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Showing content with the highest reputation on 08/21/2019 in all areas

  1. 1 point
    Github: https://github.com/bmunoz89/alfred-wf-bluetooth-manager 🚨 Supports Alfred 3 & 4 🚨 💻 Installation 👾 Run this command on a terminal: brew install blueutil Now download ⏬ the last release and open it 😎. That's all!! 📸 Screenshots 🔑 Keywords bset: Set the default device bc: Connect the default device bd: Disconnect the default device bcs: Select the device you would like to connect to bds: Select the device you would like to disconnect to bm: Allows to turn bluetooth on and off, and the same for updates of the workflow Besides that, you can add shortcuts into the preferences 👌🏽
  2. 1 point
    dfay

    Use same Editor to open any file

    Regardless of file type? In any case, you can do this by creating a custom File Action. See https://www.alfredapp.com/help/workflows/triggers/file-action/ and https://www.alfredapp.com/help/workflows/triggers/file-action/
  3. 1 point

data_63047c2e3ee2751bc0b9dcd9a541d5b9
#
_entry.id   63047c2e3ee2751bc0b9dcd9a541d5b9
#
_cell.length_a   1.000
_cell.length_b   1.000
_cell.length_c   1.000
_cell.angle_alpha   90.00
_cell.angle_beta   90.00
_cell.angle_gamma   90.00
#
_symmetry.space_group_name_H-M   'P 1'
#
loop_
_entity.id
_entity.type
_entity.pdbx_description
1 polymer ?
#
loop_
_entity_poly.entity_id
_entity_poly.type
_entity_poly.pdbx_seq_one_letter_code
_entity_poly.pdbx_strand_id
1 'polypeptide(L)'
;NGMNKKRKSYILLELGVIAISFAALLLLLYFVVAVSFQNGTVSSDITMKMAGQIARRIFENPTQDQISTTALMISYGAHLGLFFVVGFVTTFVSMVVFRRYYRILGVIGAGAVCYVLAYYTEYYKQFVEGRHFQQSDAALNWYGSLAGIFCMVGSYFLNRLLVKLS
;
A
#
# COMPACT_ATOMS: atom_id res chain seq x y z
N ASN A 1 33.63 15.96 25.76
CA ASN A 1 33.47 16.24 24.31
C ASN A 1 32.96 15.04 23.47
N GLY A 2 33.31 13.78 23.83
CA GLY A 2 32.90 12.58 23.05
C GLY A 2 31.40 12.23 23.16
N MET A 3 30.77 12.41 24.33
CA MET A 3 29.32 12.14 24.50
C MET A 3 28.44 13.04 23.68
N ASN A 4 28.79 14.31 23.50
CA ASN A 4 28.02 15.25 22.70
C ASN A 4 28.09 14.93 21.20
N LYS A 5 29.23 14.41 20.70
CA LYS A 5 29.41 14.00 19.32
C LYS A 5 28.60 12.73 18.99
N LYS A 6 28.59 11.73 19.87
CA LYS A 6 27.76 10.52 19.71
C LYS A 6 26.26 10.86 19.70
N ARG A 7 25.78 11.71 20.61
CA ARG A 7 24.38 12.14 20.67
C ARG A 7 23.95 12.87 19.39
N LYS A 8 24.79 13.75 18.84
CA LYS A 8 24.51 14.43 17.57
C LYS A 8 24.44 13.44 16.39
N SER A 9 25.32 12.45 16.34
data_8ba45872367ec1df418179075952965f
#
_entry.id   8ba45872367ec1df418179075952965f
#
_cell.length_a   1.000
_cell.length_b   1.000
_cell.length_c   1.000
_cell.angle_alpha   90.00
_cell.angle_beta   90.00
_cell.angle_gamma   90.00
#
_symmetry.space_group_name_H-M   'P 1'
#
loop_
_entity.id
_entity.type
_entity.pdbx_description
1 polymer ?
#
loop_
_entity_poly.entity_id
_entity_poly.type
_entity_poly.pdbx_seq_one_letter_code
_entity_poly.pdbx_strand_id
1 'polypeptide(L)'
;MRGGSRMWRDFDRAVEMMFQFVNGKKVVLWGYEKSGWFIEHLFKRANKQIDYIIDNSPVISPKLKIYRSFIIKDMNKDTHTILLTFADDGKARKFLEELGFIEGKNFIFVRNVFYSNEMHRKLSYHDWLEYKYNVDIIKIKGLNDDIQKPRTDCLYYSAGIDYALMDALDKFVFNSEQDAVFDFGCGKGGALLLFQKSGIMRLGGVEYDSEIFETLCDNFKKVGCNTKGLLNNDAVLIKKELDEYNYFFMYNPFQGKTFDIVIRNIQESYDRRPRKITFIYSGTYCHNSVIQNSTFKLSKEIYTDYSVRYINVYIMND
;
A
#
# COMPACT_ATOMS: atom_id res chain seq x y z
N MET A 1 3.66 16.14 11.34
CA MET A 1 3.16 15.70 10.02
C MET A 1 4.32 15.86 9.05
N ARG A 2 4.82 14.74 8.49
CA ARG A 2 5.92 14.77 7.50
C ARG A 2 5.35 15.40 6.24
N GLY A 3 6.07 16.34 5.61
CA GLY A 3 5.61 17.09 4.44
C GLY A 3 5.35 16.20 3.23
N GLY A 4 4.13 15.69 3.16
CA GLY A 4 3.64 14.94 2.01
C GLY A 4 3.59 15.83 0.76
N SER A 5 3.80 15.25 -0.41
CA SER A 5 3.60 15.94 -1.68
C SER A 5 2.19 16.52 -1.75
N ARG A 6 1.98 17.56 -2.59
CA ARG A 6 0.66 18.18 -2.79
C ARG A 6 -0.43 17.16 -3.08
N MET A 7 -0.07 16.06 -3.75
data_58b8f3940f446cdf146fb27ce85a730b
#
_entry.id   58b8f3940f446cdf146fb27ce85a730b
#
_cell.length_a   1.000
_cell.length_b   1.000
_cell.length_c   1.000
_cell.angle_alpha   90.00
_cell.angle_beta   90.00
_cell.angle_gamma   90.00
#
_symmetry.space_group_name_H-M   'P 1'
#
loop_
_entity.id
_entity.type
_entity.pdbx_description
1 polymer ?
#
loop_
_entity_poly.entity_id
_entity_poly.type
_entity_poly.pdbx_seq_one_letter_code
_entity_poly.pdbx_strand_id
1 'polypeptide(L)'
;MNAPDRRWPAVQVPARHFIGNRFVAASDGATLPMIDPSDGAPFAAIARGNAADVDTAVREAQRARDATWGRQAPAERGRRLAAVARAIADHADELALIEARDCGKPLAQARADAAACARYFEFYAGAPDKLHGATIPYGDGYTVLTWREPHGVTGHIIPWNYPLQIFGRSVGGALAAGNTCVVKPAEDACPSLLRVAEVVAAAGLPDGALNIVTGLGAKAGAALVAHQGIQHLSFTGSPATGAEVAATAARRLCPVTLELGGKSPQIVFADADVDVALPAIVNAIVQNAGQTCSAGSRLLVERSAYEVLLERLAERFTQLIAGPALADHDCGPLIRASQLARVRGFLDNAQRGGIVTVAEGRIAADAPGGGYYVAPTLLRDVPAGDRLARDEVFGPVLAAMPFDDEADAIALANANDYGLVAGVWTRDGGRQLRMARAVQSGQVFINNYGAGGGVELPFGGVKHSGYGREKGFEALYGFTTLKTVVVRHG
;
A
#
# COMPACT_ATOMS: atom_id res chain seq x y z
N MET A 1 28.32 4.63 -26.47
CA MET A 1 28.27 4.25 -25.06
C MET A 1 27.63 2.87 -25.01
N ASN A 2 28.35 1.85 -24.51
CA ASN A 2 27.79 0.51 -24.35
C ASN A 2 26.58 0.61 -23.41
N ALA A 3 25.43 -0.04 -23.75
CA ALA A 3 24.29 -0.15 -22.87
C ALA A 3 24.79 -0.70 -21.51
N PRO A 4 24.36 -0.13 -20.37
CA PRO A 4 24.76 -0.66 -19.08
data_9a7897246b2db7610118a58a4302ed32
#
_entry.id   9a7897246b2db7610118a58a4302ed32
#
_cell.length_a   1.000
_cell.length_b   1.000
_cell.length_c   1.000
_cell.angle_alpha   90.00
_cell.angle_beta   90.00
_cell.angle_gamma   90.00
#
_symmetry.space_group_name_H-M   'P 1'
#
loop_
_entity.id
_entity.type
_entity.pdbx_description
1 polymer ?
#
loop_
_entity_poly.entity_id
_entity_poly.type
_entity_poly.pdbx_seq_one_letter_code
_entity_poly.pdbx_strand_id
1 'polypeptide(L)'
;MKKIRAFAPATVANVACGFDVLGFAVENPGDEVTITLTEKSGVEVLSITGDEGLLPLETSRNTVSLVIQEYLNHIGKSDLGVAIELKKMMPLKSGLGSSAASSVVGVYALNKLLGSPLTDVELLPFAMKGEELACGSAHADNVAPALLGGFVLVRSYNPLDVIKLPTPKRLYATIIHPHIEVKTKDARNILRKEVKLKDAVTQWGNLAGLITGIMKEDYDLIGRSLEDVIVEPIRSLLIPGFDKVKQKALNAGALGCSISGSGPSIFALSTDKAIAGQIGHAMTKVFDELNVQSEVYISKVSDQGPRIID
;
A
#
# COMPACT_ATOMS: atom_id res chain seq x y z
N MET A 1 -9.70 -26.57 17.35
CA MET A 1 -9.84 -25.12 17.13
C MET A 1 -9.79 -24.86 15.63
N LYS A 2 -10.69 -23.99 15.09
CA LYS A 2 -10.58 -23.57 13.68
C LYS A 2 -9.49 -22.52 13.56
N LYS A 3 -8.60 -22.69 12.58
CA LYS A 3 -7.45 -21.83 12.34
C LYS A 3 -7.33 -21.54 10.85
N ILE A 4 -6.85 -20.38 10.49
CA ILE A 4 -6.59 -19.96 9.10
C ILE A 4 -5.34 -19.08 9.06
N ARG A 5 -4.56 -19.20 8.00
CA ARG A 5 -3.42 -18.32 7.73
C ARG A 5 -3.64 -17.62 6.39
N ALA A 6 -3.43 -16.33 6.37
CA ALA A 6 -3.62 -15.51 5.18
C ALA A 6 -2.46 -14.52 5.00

There is plenty wrong with Bash, but nothing wrong with you using it. It’s an idiosyncratic but capable glue language that I still use regularly. You can find it pretty much everywhere and be sure it will work with some consistency. But the way you’re writing it could indeed be improved upon. It makes little sense to keep escaping double quotes when you can use single quotes. Also, there’s no need for printf '%s\n' or so many of them. A single echo (or a Here Document) suffices. Your code isn’t working because Dynamic Placeholders aren‘t meant to be used in Alfred’s non-code areas. It wouldn’t be wise for Alfred to replace them everywhere and risk breaking your code. As a workaround, you may connect a Keyword Input to an Argument and Variables Utility that saves the clipboard contents as variables to be used in the Script Filter. Be aware that there is bound to be some breakage when the raw clipboard contents interact with the code, such as when you have a quotation mark in the clipboard. That is why raw Bash is not a good choice in this case — you need to sanitise your input beforehand, and libraries are good for that. Here’s a ready-made Workflow. I’ve kept and fixed the Bash example so you can still reference how your code could have been, but the end result uses Ruby. Finally I’ll ask that in the future, when asking for help with a Workflow, please upload it somewhere as it’s hard to help without access to it. Debugging can already be hard with access to the code, even harder to do so by guessing from a description. There are multiple places where the code or Workflow setup can be wrong. Without looking at it we’re mostly shooting in the dark. The Reporting Problems with Workflows topic gives a nice overview on how to build an effective report.
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